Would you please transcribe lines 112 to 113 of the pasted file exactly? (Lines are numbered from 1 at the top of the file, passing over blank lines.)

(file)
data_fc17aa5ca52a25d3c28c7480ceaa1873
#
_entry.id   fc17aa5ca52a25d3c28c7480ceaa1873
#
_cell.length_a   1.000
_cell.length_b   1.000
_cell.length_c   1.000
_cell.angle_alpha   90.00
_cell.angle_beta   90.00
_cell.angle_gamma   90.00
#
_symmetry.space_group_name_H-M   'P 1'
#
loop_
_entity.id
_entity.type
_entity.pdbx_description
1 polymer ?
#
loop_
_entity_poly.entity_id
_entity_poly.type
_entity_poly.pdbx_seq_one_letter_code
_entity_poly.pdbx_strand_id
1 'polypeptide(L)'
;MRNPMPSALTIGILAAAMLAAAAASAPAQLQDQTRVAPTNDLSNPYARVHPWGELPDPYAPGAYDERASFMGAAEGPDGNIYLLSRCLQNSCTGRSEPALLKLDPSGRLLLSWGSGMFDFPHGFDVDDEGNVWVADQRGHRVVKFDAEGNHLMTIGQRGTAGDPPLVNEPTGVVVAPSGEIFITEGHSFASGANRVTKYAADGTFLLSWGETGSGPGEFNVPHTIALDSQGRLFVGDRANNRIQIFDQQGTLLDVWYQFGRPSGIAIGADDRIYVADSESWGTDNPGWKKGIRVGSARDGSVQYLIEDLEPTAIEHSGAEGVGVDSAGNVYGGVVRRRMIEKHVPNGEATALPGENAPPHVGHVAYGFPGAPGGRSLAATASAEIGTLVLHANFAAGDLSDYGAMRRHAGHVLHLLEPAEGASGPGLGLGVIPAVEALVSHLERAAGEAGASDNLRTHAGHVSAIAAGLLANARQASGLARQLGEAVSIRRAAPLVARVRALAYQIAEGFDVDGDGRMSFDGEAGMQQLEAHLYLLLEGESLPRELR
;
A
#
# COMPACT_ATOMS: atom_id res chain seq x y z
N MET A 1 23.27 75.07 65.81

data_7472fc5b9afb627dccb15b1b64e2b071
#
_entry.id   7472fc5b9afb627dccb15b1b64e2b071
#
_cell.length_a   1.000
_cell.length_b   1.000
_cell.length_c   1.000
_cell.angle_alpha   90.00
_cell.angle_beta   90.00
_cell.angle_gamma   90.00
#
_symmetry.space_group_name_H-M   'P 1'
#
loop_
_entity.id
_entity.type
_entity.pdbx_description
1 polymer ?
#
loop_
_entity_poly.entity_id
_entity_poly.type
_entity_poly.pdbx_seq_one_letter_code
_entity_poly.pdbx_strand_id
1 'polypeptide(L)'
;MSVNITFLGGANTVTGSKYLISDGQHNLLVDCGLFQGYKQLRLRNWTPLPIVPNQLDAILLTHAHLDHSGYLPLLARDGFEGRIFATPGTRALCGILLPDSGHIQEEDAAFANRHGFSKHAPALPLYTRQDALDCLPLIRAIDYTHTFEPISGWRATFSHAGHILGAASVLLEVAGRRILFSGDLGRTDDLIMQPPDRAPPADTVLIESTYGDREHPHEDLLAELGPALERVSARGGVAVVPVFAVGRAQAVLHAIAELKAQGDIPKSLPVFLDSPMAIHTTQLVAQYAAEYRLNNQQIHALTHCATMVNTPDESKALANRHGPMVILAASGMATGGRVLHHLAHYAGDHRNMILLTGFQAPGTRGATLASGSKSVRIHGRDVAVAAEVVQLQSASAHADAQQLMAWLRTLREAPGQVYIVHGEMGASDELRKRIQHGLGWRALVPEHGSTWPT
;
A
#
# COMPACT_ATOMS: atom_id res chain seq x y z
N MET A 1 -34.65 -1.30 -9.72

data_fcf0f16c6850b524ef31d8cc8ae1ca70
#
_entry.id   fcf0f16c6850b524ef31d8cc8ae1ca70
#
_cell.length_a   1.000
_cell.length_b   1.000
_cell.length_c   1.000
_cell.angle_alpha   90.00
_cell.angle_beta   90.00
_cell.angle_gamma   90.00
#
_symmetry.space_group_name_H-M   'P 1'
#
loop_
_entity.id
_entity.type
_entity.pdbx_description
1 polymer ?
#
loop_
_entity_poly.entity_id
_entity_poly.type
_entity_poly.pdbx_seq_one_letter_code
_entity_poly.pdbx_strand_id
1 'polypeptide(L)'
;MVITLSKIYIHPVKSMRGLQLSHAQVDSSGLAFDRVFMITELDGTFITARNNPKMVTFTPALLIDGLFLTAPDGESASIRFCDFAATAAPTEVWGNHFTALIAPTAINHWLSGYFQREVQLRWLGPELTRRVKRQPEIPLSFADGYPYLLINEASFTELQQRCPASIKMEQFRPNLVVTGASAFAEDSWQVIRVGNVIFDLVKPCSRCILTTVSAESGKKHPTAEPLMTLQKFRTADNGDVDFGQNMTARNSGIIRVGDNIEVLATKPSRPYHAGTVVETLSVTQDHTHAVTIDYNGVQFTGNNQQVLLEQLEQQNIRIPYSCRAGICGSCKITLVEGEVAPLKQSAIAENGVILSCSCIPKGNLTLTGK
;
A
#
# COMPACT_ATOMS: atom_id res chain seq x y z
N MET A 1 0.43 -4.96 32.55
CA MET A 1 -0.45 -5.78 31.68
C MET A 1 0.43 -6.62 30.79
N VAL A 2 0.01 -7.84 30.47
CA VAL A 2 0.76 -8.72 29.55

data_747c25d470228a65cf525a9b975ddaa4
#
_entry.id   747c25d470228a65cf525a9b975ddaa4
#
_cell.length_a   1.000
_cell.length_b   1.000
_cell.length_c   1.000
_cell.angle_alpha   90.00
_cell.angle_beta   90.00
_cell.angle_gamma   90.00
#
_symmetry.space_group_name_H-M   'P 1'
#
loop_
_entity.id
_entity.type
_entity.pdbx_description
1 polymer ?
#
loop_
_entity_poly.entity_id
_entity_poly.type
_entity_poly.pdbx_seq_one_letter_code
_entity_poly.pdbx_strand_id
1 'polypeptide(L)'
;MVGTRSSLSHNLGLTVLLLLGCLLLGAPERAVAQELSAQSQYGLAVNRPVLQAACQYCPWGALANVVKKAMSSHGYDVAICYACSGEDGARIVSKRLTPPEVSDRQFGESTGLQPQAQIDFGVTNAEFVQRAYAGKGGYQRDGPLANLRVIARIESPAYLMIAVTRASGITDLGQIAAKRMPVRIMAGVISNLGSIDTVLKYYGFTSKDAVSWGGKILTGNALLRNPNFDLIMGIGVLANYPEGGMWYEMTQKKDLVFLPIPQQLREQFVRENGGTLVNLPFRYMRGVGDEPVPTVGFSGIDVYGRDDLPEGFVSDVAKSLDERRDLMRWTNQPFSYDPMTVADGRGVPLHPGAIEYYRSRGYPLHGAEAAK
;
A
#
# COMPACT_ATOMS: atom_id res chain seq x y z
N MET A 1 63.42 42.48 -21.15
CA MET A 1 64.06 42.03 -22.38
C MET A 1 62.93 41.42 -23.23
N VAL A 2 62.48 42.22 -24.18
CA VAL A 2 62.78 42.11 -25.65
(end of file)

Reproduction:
_entity.id
_entity.type